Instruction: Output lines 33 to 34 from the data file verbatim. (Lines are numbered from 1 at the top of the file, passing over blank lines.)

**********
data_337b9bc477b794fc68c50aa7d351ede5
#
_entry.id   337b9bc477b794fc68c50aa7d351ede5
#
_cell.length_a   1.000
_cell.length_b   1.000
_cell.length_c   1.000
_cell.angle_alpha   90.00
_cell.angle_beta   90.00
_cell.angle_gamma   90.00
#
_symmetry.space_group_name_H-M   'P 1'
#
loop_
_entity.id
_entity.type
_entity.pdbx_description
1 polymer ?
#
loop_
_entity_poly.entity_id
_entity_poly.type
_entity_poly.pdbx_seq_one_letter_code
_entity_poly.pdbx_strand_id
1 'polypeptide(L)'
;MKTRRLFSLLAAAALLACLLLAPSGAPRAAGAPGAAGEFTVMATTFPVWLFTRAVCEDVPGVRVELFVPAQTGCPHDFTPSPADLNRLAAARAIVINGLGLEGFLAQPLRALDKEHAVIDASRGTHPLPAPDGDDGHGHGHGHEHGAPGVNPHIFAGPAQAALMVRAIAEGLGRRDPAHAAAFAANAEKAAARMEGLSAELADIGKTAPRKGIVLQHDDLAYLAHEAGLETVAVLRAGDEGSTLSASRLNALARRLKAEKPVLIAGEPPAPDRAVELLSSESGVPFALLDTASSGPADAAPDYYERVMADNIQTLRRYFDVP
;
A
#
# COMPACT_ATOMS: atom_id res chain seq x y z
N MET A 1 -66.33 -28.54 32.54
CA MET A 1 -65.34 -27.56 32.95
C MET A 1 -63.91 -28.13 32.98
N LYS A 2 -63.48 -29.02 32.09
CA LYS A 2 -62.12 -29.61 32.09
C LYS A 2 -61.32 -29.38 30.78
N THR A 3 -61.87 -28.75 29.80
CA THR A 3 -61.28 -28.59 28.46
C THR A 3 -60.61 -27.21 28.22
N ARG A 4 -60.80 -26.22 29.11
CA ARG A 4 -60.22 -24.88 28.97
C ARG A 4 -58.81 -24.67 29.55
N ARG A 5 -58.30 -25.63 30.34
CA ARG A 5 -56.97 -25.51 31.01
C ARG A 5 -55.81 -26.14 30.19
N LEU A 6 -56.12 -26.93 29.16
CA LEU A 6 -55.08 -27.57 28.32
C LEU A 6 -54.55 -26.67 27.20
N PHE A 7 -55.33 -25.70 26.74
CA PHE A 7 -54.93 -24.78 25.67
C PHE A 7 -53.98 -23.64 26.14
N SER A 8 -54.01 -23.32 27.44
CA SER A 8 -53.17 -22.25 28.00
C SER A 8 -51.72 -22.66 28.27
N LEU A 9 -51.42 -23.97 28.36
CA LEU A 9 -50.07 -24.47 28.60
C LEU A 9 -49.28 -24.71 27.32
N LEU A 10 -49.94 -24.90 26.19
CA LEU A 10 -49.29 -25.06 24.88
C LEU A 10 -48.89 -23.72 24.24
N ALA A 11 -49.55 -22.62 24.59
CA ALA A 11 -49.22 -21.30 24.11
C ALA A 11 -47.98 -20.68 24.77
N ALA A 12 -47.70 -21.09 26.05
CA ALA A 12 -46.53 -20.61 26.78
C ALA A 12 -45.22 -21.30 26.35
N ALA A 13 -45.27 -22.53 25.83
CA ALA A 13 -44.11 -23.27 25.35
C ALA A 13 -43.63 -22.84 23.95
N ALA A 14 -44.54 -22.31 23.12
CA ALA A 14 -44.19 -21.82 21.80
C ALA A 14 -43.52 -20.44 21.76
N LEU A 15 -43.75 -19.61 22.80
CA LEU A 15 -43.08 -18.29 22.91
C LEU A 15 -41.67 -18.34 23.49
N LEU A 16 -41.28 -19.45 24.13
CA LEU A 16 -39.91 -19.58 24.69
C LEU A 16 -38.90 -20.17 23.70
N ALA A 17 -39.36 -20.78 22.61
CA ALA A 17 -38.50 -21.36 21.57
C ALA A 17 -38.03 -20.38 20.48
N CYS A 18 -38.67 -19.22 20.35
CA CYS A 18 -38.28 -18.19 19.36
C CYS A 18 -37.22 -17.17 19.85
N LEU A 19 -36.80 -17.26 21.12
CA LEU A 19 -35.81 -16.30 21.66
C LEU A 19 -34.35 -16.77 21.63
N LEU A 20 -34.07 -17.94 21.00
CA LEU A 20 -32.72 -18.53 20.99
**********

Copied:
C MET A 1 -63.91 -28.13 32.98
N LYS A 2 -63.48 -29.02 32.09